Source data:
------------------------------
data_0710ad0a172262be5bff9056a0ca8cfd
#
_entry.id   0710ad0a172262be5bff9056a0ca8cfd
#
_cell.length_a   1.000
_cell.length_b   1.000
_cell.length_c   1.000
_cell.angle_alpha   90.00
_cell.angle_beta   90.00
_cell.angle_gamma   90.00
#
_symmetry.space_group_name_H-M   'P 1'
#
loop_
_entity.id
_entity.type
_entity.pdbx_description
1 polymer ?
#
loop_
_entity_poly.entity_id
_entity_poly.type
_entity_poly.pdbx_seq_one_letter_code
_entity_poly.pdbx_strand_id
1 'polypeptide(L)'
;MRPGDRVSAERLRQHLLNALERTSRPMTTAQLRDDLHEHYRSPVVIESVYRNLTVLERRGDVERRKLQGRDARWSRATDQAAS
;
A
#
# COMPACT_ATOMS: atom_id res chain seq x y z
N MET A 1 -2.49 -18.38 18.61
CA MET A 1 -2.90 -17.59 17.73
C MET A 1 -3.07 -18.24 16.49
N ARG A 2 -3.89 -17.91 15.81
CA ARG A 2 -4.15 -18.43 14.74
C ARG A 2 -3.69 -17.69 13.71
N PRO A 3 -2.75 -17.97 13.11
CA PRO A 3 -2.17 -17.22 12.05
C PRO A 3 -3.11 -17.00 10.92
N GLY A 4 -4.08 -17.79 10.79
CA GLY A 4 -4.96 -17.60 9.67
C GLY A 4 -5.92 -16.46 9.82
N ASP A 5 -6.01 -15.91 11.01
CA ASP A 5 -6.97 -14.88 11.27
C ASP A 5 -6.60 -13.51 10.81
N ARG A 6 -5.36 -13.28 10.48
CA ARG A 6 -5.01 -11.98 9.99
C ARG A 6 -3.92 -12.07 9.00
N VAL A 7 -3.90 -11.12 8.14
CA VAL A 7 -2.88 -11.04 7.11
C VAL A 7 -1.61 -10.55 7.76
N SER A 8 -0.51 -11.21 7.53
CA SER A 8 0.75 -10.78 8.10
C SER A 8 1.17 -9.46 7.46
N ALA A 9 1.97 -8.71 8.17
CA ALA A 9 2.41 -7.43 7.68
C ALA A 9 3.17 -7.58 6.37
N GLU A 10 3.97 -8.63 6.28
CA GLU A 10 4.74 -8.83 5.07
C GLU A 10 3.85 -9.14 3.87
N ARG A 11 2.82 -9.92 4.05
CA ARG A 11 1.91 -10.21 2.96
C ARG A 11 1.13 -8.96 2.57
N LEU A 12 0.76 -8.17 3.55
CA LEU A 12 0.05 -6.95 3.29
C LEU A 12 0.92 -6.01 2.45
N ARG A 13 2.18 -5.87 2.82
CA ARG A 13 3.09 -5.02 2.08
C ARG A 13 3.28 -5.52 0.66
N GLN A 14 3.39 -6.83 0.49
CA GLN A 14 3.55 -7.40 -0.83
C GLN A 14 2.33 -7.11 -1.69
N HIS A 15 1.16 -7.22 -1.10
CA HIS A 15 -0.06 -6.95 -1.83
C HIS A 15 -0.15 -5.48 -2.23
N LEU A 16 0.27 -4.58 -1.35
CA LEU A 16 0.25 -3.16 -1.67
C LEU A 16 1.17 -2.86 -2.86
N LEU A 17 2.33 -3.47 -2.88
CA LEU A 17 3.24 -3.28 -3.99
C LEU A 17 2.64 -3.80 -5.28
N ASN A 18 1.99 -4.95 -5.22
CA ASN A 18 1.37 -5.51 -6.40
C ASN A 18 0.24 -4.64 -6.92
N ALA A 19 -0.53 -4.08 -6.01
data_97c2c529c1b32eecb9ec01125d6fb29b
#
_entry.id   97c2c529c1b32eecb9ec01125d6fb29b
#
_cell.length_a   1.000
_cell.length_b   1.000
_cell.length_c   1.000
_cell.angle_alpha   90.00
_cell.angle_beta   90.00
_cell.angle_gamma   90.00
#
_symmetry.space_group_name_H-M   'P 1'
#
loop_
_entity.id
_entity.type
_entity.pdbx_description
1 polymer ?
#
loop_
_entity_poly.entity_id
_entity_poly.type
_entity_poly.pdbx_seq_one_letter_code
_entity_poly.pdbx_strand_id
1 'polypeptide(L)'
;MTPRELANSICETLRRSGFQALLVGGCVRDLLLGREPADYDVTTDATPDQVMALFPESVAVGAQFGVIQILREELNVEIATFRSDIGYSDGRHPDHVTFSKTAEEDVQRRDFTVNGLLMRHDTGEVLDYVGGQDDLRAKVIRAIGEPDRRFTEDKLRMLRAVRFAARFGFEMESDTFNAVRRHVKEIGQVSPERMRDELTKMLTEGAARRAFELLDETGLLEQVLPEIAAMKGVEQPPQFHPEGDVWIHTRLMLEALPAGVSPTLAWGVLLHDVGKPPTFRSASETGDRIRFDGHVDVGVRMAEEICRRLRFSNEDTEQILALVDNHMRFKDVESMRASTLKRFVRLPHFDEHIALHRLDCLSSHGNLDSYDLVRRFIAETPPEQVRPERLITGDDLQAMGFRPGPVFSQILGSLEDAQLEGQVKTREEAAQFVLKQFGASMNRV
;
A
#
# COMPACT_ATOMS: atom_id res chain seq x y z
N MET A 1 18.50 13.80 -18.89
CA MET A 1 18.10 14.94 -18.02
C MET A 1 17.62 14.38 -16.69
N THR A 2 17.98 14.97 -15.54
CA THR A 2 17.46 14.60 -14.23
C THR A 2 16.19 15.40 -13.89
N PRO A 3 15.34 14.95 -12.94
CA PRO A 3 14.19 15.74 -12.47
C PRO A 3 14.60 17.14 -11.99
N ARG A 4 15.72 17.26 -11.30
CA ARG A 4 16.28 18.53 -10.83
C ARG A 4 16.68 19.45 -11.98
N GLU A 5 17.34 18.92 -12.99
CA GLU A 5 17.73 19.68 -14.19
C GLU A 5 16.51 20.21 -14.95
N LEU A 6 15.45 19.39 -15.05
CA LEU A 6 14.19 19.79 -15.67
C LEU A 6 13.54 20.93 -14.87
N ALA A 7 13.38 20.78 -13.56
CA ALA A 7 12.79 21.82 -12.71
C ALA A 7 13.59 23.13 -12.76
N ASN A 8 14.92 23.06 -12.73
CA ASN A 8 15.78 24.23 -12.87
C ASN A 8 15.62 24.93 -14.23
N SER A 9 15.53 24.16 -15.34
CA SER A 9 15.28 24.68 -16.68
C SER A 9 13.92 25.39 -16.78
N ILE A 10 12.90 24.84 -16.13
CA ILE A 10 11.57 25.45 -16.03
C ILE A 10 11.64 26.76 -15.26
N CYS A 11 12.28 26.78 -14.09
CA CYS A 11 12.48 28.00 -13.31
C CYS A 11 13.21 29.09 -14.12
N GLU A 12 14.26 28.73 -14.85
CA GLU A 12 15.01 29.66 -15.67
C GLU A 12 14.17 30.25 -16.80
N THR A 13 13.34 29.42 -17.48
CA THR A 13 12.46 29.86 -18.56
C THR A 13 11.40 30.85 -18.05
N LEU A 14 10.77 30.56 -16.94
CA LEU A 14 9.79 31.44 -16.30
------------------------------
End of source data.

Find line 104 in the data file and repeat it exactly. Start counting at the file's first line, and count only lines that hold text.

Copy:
#